If Frankfurter did not write certain of the fateful speeches of his man, Stimson, which guided the Americans toward war, he easily might have. They expressed the views and purposes of the administratlon, of which he surely was an influential member, and the man who uttered them was selected by Frankfurter for the job with confident knowledge of his convictions and plans.

Old newsreels show Frankfurter and his man, Stimson, leaving the ceremony together after Stimson took the oath.

It makes no difference whether other personalities, whether Eleanor the Great or parasites loading canapes and cocktails at the brawls, received more notice than Frankfurter in the memoirs of the last few years. He may not be the high man but he certainly got his share of mention in the index columns under “T.” That is a measure of a person’s prominence and activity, propriety or the reverse.

We observed yesterday that Ickes, a friendly witness, conceded that Stimson was Frankfurter’s man.

In Jim Farley’s story, made melodious by the Irish poet Walter Trohan, Farley says that on Dec. 28, 1938, President Roosevelt casually accused Frankfurter of conduct which surely revolts the decency of men with a proper regard for the Supreme Court. Here is one office which surely should seek the man. But Frankfurter knew what power lay in the warrant of a justice and Farley writes that Roosevelt said to him: “Felix Frankfurter wants to get on the Supreme Court in the worst way. Some months ago I had to tell him I just couldn’t appoint him for many reasons.”

One reason was that Roosevelt thought the job should go to a western man. The other was that “I couldn’t appoint another Jew” until Louis D. Brandeis should die or resign. In that statement to Frankfurter, Roosevelt, the apostle of purity, meanly truckled to geography, or sectionalism, the domestic equivalent of “racial origin,” and, with the superb cynicism of which he was master, blandly told one of his craftiest disciples that religion, not ability, integrity or honor, was to be a second consideration but of equal importance. Even today the whole country is embroiled by the attempt of both parties to render illicit the very principles which Roosevelt here invoked toward the higher judicial office. What would Frankfurter say about a miscreant convicted of rejecting a six-foot negro showgirl for a chorus line of five-foot blondes? He would hang him, of course, for racial discrimination.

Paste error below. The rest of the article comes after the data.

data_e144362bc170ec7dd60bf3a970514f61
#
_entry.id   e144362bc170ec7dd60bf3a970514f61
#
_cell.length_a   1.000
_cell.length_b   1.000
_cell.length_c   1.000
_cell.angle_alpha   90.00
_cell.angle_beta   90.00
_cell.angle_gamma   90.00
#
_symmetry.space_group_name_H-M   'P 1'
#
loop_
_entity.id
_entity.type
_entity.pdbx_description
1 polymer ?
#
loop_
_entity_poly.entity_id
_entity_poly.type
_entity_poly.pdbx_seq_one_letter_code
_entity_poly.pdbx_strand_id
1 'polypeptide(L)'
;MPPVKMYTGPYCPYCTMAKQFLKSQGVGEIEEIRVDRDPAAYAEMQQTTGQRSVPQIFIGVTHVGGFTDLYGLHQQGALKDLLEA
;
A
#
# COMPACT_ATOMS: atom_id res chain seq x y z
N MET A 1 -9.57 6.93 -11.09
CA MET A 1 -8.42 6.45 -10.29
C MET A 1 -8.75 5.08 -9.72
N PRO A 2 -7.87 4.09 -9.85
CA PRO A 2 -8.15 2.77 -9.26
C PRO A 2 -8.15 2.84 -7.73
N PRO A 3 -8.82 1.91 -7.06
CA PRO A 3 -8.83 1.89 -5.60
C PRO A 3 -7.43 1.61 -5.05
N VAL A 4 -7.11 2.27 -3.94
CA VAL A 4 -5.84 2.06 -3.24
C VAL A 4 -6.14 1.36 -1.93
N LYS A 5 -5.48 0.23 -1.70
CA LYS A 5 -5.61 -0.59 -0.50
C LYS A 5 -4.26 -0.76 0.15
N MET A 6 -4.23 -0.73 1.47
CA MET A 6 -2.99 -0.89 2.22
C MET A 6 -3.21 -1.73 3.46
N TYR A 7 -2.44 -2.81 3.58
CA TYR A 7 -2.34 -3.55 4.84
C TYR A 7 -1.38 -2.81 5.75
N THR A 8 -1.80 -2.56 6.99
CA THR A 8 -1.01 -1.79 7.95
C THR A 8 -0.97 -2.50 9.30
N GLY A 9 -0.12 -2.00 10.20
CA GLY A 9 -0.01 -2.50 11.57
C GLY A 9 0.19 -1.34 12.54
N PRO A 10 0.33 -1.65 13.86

About a week later, Roosevelt did appoint Felix. Now he could really bore from within.

On page 341 Farley says Cordell Hull, though he was secretary of state, had not been consulted about the choice of John G. Winant to be ambassador to Great Britain. This was in March, 1941, long after Frankfurter might have been expected to get out of politics.

Farley says that Hull remarked to him: “I attribute the appointment (of Winant) to those I call the social welfare group. I’m sure Frankfurter was instrumental in bringing about the appointment.”

Ickes remarked in his memoirs that he thought Stimson might have been a better secretary of state than Hull. In that case, he thought. “Harry Hopkins would not have had the run of the place,” meaning the state department, “and even Roosevelt would have realized who was secretary of state.”

Yes, but who would have been?


Or Frankfurter?